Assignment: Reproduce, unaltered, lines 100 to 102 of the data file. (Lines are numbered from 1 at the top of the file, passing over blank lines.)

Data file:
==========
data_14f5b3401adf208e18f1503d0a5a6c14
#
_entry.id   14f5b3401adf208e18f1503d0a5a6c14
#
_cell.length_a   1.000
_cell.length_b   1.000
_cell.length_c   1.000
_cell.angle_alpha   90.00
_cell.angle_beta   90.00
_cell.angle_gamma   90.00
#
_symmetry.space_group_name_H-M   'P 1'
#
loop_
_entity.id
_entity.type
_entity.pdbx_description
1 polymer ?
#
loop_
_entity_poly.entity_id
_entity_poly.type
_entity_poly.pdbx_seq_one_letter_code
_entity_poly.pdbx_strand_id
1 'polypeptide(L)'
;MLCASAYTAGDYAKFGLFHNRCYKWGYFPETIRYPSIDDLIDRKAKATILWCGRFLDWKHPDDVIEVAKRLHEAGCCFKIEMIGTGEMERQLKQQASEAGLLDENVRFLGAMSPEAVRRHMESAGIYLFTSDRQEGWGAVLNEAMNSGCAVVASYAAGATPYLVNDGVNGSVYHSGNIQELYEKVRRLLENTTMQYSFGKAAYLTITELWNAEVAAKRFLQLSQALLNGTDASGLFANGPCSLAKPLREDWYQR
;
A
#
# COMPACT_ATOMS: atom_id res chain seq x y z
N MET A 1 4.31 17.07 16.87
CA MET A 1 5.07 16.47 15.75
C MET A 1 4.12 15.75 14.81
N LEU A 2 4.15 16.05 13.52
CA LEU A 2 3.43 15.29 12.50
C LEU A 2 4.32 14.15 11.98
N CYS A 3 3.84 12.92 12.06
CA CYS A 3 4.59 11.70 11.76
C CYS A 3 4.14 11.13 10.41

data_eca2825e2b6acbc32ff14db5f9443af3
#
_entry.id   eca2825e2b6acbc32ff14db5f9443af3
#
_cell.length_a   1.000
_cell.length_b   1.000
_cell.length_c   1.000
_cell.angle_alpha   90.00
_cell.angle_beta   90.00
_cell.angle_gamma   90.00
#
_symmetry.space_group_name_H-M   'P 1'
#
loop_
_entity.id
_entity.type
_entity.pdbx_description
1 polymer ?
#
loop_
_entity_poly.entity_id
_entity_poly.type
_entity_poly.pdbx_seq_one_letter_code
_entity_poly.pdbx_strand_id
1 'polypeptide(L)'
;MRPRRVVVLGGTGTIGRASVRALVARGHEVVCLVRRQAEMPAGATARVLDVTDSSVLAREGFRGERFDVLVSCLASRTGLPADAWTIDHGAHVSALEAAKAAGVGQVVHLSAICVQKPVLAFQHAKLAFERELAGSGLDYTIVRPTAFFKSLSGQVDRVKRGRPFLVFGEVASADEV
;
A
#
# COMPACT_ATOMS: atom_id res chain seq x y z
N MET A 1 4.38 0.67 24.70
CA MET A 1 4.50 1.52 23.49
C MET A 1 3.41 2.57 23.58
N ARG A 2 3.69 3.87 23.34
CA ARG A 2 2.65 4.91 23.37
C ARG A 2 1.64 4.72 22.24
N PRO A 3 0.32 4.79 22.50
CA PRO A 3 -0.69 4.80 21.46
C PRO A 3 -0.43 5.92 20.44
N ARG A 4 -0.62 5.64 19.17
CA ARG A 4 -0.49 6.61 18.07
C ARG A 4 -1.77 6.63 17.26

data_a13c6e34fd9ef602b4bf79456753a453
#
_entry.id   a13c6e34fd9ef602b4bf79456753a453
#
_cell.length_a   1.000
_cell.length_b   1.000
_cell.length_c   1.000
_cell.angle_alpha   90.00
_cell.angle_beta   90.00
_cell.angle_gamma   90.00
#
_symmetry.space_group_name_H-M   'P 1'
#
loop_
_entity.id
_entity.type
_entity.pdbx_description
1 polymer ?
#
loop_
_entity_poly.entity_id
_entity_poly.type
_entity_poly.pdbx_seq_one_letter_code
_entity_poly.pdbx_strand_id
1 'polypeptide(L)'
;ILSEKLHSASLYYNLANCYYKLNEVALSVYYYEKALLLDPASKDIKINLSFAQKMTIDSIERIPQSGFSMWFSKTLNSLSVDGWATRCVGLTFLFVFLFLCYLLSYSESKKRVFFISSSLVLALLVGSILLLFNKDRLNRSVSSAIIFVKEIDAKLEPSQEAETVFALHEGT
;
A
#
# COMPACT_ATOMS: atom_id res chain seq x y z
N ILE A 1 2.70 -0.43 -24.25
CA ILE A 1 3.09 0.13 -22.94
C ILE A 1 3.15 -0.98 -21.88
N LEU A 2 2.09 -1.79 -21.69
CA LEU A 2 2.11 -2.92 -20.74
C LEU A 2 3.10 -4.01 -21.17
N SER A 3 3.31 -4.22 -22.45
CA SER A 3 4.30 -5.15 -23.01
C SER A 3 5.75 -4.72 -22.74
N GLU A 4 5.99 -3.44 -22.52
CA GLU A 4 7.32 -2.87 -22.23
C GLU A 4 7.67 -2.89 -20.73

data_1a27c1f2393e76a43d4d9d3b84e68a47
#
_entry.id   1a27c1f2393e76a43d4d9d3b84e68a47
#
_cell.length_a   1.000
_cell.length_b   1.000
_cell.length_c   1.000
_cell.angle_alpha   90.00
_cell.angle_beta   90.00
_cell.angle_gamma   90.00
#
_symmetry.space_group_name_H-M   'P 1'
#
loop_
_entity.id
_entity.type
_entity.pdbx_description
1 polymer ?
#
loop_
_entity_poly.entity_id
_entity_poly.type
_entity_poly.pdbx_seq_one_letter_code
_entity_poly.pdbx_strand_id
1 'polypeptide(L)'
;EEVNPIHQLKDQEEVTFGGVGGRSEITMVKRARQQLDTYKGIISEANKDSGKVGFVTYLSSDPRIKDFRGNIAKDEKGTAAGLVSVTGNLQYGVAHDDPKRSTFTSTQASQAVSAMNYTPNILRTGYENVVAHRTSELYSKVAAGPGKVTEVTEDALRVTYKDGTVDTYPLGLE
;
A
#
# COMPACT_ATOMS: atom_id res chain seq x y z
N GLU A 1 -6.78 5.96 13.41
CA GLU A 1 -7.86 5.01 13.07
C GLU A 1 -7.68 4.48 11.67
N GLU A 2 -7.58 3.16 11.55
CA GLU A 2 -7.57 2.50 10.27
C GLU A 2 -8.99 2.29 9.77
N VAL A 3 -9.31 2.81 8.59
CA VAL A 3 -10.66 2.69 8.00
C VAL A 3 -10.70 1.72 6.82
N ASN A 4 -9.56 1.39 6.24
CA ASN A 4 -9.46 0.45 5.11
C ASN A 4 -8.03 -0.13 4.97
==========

#
loop_
_entity_poly.entity_id